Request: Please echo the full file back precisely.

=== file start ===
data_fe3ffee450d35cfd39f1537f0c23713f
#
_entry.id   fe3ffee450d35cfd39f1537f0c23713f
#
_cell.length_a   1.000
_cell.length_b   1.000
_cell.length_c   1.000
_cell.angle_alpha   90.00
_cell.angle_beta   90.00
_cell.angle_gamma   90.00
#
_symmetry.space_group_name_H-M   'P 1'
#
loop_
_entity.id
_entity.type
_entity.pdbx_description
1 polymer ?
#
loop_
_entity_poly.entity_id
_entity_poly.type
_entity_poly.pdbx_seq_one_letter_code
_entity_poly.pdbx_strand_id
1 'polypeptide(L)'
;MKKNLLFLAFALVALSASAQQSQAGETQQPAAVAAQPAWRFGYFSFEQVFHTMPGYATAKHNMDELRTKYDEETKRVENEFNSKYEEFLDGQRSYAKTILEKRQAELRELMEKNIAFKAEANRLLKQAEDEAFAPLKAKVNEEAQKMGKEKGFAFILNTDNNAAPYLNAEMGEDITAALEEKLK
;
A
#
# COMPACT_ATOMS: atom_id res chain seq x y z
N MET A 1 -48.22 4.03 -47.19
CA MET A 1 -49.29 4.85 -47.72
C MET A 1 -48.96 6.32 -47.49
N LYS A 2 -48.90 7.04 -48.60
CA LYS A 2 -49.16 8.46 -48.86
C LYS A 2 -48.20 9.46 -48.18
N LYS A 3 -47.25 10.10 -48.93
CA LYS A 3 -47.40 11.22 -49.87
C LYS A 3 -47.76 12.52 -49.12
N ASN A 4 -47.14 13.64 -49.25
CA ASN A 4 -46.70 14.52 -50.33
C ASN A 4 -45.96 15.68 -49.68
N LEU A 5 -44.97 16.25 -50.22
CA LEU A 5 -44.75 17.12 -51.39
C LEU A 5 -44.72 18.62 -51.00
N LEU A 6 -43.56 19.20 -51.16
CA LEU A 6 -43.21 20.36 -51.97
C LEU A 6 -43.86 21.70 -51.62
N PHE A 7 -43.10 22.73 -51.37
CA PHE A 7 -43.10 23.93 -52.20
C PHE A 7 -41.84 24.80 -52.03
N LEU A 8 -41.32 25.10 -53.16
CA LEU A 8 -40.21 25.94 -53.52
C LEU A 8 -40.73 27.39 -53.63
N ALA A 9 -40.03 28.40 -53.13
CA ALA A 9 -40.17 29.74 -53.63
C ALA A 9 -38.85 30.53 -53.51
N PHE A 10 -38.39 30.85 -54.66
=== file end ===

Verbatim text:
data_fe3ffee450d35cfd39f1537f0c23713f
#
_entry.id   fe3ffee450d35cfd39f1537f0c23713f
#
_cell.length_a   1.000
_cell.length_b   1.000
_cell.length_c   1.000
_cell.angle_alpha   90.00
_cell.angle_beta   90.00
_cell.angle_gamma   90.00
#
_symmetry.space_group_name_H-M   'P 1'
#
loop_
_entity.id
_entity.type
_entity.pdbx_description
1 polymer ?
#
loop_
_entity_poly.entity_id
_entity_poly.type
_entity_poly.pdbx_seq_one_letter_code
_entity_poly.pdbx_strand_id
1 'polypeptide(L)'
;MKKNLLFLAFALVALSASAQQSQAGETQQPAAVAAQPAWRFGYFSFEQVFHTMPGYATAKHNMDELRTKYDEETKRVENEFNSKYEEFLDGQRSYAKTILEKRQAELRELMEKNIAFKAEANRLLKQAEDEAFAPLKAKVNEEAQKMGKEKGFAFILNTDNNAAPYLNAEMGEDITAALEEKLK
;
A
#
# COMPACT_ATOMS: atom_id res chain seq x y z
N MET A 1 -48.22 4.03 -47.19
CA MET A 1 -49.29 4.85 -47.72
C MET A 1 -48.96 6.32 -47.49
N LYS A 2 -48.90 7.04 -48.60
CA LYS A 2 -49.16 8.46 -48.86
C LYS A 2 -48.20 9.46 -48.18
N LYS A 3 -47.25 10.10 -48.93
CA LYS A 3 -47.40 11.22 -49.87
C LYS A 3 -47.76 12.52 -49.12
N ASN A 4 -47.14 13.64 -49.25
CA ASN A 4 -46.70 14.52 -50.33
C ASN A 4 -45.96 15.68 -49.68
N LEU A 5 -44.97 16.25 -50.22
CA LEU A 5 -44.75 17.12 -51.39
C LEU A 5 -44.72 18.62 -51.00
N LEU A 6 -43.56 19.20 -51.16
CA LEU A 6 -43.21 20.36 -51.97
C LEU A 6 -43.86 21.70 -51.62
N PHE A 7 -43.10 22.73 -51.37
CA PHE A 7 -43.10 23.93 -52.20
C PHE A 7 -41.84 24.80 -52.03
N LEU A 8 -41.32 25.10 -53.16
CA LEU A 8 -40.21 25.94 -53.52
C LEU A 8 -40.73 27.39 -53.63
N ALA A 9 -40.03 28.40 -53.13
CA ALA A 9 -40.17 29.74 -53.63
C ALA A 9 -38.85 30.53 -53.51
N PHE A 10 -38.39 30.85 -54.66